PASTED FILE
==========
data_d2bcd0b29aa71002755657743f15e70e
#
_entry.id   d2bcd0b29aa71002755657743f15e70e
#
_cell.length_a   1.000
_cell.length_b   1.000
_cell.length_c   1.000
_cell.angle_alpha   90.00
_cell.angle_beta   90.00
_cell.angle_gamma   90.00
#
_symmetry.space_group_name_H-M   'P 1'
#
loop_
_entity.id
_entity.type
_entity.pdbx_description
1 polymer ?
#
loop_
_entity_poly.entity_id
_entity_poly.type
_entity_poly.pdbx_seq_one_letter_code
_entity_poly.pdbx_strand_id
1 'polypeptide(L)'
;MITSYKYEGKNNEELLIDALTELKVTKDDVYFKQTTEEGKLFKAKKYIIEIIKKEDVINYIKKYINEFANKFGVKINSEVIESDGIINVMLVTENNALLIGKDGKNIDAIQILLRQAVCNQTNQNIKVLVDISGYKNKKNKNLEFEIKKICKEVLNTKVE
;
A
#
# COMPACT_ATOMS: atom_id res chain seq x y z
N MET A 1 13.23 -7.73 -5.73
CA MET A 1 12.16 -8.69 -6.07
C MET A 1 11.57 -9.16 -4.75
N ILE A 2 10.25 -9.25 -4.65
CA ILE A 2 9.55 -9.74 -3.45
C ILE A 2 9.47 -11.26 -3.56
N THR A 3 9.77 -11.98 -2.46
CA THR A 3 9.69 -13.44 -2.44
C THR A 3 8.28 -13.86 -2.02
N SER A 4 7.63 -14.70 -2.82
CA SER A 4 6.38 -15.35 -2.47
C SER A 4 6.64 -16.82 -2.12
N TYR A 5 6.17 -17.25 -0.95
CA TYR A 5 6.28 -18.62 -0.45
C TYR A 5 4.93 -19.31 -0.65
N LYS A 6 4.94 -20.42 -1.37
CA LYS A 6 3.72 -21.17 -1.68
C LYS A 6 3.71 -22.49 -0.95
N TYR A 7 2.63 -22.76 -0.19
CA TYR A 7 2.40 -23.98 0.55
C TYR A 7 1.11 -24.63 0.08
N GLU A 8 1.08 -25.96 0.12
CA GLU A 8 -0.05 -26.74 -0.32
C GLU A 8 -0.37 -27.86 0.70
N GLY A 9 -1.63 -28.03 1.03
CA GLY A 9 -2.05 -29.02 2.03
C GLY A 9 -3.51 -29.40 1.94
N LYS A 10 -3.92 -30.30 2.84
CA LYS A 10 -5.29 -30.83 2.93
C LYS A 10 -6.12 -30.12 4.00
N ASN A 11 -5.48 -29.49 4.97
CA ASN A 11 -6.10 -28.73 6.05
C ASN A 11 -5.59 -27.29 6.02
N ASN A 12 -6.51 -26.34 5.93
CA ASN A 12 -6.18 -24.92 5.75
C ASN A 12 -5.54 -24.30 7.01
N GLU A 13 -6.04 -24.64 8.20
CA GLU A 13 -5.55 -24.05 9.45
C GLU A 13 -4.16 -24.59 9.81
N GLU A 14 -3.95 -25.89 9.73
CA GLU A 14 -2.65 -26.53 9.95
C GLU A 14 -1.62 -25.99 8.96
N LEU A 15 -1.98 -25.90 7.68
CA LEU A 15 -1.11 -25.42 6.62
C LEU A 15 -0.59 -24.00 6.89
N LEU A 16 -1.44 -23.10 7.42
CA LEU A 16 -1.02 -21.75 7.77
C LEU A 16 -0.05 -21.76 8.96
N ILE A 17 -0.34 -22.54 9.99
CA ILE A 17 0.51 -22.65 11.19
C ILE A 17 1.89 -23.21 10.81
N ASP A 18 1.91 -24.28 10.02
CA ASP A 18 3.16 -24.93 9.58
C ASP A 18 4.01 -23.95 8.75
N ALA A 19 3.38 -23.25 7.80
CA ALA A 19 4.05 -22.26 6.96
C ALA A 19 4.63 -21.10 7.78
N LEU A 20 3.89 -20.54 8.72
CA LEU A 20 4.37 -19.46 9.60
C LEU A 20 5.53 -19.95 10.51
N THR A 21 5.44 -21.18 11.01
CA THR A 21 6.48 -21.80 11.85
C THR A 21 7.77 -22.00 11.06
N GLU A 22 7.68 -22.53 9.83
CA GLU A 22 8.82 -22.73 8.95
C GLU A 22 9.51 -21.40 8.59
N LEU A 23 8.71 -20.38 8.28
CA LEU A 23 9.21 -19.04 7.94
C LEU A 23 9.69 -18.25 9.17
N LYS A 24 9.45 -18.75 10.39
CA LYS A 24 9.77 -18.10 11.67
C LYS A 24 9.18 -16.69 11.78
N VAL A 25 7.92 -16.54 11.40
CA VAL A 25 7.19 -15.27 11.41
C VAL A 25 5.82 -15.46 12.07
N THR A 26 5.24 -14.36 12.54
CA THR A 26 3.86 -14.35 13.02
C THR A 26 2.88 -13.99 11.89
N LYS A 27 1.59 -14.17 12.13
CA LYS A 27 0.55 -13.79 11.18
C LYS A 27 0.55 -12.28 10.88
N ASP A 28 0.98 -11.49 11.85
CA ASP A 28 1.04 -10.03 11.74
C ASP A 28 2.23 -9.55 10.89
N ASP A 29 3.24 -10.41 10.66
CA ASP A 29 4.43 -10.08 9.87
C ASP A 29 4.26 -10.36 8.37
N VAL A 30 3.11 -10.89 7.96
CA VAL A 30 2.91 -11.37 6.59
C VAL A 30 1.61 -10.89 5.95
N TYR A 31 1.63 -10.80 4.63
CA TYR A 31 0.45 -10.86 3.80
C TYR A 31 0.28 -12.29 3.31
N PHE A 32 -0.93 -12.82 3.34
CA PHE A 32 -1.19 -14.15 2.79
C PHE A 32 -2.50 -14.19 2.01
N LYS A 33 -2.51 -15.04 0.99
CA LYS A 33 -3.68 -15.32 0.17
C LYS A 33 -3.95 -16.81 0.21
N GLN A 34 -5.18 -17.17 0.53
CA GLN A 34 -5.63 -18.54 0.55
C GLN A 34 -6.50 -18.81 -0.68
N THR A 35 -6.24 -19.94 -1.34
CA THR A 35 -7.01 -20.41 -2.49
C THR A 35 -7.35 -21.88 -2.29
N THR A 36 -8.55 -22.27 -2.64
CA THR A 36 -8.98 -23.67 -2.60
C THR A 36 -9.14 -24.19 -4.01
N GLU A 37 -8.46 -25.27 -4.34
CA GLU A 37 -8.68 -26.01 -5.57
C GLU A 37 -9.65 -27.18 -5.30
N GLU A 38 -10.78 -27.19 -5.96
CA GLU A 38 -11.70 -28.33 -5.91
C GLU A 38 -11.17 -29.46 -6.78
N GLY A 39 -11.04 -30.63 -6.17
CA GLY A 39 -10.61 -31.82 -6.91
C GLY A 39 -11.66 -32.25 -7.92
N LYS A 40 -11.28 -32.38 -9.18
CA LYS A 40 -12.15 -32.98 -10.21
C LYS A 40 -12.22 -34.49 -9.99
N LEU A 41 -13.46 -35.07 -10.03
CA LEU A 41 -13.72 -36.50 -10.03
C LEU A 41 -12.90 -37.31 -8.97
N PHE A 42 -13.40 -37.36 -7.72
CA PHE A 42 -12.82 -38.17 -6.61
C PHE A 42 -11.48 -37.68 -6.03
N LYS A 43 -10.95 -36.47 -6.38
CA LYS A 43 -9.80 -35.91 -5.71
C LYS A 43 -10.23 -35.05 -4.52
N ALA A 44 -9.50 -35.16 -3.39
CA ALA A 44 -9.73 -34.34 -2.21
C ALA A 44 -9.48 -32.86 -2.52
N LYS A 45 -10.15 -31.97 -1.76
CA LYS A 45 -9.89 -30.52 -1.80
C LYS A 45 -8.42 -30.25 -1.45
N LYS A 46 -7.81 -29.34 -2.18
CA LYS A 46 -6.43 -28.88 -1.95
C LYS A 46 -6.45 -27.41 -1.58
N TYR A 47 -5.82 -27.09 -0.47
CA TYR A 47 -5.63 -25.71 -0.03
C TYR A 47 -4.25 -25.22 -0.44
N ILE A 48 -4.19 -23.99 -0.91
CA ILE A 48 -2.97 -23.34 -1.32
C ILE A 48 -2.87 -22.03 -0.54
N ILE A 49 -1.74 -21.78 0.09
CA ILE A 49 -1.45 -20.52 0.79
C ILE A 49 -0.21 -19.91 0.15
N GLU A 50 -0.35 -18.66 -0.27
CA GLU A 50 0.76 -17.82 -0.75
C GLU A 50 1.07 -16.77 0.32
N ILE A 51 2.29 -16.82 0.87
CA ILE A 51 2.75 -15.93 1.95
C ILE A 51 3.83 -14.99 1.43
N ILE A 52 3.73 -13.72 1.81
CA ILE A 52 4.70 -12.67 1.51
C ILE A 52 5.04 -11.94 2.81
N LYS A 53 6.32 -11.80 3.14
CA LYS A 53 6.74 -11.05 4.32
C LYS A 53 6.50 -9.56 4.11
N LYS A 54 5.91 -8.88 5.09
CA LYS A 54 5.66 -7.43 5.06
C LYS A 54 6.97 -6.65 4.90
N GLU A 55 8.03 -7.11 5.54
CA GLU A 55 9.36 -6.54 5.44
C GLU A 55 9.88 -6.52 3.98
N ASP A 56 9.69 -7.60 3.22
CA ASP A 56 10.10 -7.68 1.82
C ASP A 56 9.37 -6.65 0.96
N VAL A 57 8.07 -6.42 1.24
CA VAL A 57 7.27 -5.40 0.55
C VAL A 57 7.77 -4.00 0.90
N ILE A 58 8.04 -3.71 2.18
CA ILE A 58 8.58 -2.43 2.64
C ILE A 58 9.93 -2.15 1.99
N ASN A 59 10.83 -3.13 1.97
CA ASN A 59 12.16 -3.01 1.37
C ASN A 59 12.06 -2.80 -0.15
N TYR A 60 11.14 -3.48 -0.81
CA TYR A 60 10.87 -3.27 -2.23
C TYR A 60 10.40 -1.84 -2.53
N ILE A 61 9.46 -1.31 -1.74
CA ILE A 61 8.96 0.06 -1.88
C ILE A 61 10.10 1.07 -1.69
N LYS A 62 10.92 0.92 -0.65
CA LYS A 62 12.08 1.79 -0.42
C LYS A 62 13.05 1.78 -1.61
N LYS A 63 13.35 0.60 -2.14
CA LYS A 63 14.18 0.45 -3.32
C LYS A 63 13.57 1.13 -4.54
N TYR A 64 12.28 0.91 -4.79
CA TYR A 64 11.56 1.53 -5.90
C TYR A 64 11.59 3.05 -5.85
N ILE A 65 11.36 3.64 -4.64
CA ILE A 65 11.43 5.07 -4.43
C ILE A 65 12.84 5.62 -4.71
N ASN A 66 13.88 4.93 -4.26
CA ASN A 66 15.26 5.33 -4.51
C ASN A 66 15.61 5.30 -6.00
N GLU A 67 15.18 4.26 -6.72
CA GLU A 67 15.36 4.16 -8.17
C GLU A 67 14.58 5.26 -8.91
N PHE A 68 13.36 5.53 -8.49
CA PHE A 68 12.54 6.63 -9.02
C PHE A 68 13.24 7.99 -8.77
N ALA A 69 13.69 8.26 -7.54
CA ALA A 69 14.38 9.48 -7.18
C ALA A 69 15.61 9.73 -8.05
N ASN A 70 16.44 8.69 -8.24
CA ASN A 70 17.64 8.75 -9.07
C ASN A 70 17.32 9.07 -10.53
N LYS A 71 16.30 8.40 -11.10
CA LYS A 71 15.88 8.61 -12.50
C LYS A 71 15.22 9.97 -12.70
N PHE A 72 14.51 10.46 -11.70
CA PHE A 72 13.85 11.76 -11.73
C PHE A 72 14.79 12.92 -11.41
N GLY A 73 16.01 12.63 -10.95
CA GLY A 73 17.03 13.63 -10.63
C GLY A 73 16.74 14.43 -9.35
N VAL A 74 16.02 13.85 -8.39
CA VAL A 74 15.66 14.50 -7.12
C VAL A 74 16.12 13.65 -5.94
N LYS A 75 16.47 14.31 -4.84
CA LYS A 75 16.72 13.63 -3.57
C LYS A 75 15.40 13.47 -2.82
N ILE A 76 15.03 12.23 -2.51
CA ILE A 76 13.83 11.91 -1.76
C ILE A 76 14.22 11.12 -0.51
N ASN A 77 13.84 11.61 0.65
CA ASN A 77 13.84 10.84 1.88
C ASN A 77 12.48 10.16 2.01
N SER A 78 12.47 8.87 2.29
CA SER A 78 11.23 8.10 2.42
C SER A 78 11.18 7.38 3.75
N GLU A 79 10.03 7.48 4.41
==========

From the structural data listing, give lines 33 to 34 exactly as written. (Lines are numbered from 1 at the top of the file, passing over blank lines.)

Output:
C MET A 1 11.57 -9.16 -4.75
N ILE A 2 10.25 -9.25 -4.65